Expanding into a new office in the centre of Amsterdam

Payments processing company Adyen is set to move into an office complex in the centre of Amsterdam that was previously occupied by the Hudson’s Bay department store chain. Located on the Rokin, it covers an estimated 16,000 square metres and can accommodate around 1,000 employees, allowing Adyen to expand its workforce. 

Adyen will overhaul and start using the new buildings in phases, with the first group of workers expected to arrive during the third quarter of 2020. Currently, Adyen also has an 11,000 square-metre office in Amsterdam’s Oosterdokseiland neighbourhood, which it plans to continue to operate from. 

In an interview with Dutch commercial real estate website Vastgoedmarkt, Ingo Uytdehaage, Adyen’s CFO, said: "We are growing fast and expect to continue to do so. That is why we have been looking forward to a new office for a while, close to Amsterdam's city centre. It is important to us that we are close to retailers because that is an important group of our customers.”

Adyen: Thinking long-term in a time of crisis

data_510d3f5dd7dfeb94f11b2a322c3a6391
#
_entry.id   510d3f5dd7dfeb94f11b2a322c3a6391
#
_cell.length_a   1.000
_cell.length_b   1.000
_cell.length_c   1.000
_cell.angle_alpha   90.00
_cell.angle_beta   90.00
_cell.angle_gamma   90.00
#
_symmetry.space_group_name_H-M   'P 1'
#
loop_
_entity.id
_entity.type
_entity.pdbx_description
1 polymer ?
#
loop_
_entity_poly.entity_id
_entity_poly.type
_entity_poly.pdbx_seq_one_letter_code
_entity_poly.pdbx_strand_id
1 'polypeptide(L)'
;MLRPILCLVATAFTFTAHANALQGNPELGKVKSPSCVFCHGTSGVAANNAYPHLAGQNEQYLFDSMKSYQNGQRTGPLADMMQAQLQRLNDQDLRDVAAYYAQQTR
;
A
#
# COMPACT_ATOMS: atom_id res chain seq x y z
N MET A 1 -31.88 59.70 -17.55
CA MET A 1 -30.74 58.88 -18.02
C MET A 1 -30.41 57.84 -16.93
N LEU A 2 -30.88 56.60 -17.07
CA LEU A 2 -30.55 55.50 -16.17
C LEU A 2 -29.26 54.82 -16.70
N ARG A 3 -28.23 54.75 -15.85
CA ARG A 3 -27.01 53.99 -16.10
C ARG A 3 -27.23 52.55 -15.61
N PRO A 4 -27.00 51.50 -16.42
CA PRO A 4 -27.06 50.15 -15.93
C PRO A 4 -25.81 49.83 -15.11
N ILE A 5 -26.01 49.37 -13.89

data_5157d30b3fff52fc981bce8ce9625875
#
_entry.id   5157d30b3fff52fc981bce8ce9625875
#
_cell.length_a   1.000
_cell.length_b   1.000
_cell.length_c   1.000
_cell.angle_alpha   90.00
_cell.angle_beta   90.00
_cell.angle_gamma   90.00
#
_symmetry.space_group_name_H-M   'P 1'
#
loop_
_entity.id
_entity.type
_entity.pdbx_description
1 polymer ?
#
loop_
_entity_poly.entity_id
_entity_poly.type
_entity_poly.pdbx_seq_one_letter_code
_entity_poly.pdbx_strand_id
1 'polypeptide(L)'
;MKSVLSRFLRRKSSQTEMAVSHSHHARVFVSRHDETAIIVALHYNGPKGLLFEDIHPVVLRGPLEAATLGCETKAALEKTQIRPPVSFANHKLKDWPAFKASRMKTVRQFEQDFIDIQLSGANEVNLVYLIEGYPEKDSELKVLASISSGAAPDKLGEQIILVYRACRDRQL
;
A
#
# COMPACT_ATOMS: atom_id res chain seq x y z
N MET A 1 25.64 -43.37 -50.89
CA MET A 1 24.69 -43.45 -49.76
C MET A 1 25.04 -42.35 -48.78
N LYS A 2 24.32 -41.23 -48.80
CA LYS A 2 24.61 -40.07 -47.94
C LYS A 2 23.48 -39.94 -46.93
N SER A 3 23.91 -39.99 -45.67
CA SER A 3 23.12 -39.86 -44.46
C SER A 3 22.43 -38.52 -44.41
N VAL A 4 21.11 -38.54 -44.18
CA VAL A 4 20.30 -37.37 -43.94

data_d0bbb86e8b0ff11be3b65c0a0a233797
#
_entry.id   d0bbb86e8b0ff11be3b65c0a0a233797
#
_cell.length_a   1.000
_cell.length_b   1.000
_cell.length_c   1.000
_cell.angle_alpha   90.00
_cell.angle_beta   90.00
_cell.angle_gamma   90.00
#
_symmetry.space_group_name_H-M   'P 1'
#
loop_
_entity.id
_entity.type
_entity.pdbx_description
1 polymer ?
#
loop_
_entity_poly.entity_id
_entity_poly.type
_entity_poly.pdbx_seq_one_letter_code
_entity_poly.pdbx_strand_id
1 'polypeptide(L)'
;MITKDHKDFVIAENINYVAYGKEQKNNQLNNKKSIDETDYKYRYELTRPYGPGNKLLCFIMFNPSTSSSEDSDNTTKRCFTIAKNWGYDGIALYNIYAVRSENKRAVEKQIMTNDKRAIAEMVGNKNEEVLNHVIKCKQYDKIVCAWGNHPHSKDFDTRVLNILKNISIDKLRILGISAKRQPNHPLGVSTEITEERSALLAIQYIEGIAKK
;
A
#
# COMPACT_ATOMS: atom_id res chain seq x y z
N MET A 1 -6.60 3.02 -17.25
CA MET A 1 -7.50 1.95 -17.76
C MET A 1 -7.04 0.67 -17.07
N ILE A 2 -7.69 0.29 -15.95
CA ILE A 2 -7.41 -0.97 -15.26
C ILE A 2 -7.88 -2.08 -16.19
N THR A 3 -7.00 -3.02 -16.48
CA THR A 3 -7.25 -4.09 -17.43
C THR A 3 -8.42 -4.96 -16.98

Despite the coronavirus (COVID-19) crisis, Adyen has recorded increasing transactions and turnover. A rise in online payments due to the outbreak, which has shuttered most brick-and-mortar stores, contributed to the strong performance.

Though the coronavirus has caused uncertainty for businesses around the globe, Uytdehaage says Adyen is confident about its decision to move into the new office. Speaking with Vastgoedmarkt, he said that, “We signed the contract in mid-April. So, at that point, we were already aware of the impact of COVID-19. We are building a long-term business. A crisis like the one now occurring is no reason to put our growth plans on hold.”

Adyen, which posted revenue of €135.5 million in the first quarter of 2020, is one of many businesses comprising Amsterdam’s finance and FinTech sector, which employs over 200,000 people. The city also took first place in the 2018 Global Green Finance Index and is home to more than 50 international banks, including the Bank of Tokyo-Mitsubishi and the European Investment Bank.

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